Blackstone’s Junior Employees Just Love This $100,000 Charity Perk
(Bloomberg) -- Long hours during the pandemic and lengthy stints of working remotely have left some finance employees feeling miserable, but some junior staffers at Blackstone Group Inc. have a different story to tell.
On Wednesday, a bunch of mostly twentysomethings -- in crisp suits and dresses, looking well-rested and smiling -- vied before the firm’s senior leaders to claim a $100,000 prize for a nonprofit of their choosing.
It was the final round of the monthslong Blackstone Gives Back Challenge, with a field of 140 teams whittled down to 10. The judges, who are board members of the Blackstone Charitable Foundation, based their final verdicts on factors such as innovation, importance and effectiveness.
During three-minute pitches, the teams talked up plans to build housing for homeless transgender youth in Harlem, train people for higher-income jobs and provide mental-health counseling to health care workers, to name a few. They offered up data about nonprofits’ financials, analysis of operational and fundraising challenges, and details on management’s experience.
Chief Executive Officer Steve Schwarzman -- zooming in from vacation in the south of France, and the only participant in the meeting wearing shorts and sitting on a chaise lounge -- posed some questions to the team representing Pencils of Promise, which builds schools, coaches teachers and works to improve sanitation for children in developing countries.
“How much is really going to hygiene, and what are they actually doing?” Schwarzman asked. The response, which included an explanation of how older students are trained as hygiene ambassadors for younger ones, seemed to satisfy. “This sounds pretty good,” Schwarzman said.
For Parris Taylor, 26, joining the team that pitched for the Bard Prison Initiative helped him build relationships with new colleagues. He came over from JPMorgan Chase & Co. a few months ago and has been working in the office “100%, full force.”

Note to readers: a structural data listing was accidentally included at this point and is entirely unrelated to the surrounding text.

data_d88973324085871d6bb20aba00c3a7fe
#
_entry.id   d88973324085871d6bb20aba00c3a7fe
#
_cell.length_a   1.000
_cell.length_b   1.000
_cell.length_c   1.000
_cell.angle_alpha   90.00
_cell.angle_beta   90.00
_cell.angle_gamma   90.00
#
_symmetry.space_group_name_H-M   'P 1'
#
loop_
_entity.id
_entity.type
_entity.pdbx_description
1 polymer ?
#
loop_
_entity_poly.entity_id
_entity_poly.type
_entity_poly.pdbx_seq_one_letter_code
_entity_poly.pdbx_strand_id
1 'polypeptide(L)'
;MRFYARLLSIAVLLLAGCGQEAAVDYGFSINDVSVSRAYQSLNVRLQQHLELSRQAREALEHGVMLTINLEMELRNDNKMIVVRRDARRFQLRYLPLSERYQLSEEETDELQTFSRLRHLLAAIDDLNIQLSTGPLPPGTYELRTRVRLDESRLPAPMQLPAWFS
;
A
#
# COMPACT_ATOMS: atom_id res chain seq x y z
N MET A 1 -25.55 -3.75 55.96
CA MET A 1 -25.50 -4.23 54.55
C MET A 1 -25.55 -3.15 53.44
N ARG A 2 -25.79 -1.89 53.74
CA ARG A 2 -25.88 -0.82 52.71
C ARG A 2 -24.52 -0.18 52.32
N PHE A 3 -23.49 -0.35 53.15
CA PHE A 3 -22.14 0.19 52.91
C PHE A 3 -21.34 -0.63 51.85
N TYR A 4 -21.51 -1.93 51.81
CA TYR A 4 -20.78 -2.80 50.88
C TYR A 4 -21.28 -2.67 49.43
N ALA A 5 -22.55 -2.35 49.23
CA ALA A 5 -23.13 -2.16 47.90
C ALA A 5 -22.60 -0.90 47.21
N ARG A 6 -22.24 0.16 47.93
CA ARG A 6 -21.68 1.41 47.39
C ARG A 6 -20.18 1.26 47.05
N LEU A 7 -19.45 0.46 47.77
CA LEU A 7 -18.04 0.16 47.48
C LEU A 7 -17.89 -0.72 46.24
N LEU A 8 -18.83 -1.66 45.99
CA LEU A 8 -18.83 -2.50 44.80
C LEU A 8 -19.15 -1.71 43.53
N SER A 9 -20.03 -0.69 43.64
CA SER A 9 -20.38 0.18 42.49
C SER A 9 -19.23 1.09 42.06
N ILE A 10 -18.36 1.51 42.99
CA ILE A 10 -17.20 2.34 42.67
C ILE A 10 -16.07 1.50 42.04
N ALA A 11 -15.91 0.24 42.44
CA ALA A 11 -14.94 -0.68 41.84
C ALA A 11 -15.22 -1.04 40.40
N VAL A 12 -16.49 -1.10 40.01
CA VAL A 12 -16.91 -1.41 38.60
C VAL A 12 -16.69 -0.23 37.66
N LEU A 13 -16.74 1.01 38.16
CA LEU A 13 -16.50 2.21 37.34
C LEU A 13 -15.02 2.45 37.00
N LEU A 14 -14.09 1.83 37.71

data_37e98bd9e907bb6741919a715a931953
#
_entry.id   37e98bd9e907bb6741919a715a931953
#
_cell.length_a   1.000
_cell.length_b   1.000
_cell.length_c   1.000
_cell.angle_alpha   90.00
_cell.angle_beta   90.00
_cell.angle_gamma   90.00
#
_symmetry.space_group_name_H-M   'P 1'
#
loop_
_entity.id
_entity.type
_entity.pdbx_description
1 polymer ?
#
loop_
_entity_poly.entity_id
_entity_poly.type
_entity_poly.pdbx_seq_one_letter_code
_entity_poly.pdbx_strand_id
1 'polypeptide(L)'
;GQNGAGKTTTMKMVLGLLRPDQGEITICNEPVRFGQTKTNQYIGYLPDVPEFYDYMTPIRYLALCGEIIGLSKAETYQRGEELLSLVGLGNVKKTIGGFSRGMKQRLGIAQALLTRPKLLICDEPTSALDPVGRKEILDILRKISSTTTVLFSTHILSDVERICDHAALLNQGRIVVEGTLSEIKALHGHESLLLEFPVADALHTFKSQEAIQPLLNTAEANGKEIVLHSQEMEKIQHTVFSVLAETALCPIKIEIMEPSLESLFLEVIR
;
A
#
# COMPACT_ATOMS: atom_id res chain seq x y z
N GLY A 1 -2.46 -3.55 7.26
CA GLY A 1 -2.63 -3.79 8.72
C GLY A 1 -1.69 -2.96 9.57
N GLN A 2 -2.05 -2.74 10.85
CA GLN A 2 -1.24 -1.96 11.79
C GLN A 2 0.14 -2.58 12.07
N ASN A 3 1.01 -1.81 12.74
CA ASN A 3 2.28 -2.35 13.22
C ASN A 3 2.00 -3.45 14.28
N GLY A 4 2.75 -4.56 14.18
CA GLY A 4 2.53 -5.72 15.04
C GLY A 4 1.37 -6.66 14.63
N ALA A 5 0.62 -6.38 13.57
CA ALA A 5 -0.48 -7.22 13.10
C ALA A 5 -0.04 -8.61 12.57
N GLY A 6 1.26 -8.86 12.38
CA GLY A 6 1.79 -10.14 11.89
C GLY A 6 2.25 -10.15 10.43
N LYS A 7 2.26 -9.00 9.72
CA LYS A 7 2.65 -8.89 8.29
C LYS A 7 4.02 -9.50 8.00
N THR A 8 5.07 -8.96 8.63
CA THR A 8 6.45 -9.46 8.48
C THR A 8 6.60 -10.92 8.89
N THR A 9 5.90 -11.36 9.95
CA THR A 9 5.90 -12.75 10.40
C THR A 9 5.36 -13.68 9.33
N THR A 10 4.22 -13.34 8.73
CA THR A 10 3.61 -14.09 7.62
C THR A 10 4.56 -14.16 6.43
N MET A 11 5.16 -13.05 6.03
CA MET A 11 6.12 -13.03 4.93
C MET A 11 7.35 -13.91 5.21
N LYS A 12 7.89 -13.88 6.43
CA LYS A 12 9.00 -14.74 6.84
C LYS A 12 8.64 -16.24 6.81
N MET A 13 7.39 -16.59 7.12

“I would say the transition has been seamless,” said Taylor, an associate in the real estate group. “This week I was able to grab drinks with the co-heads of real estate.” He’s also joined the group’s diversity and inclusion task force.
Kenny Johnson, 24, an associate in the strategic-partners group, valued the contest professionally and personally.
“It’s about the ability to develop my craft and become a great investor as well as a great community member,” Johnson said.
Johnson’s team, advocating for Strive, a job-training and placement nonprofit, collected one of the five $100,000 prizes, as did Bard Prison Initiative and Stop Soldier Suicide.
President Jon Gray said participation was up 40% since the contest was last held in 2019, a sign the firm is emerging stronger than it was before the pandemic.
That’s true culturally as well as financially, he said. In New York, 75% of employees are back and more than 90% are vaccinated, while the company on Thursday reported a record $28 billion of capital committed to new deals in the second quarter.
It was pure coincidence, Gray said, that he wound up capping this particular day with the ceremony announcing the winners.
“The stock’s up $4,” he said, before handing out the checks totaling $700,000, joined by Amy Stursberg, executive director of the foundation. “Normally you’d say that is the highlight of your day, but this is the highlight.”
Then balloons showered down on about 100 employees gathered on the 43rd floor of Blackstone’s New York headquarters.
“That’s probably the most people in a room we’ve had at Blackstone since the start of the pandemic,” Gray said. “You can’t replace that. Zoom balloon drop?”
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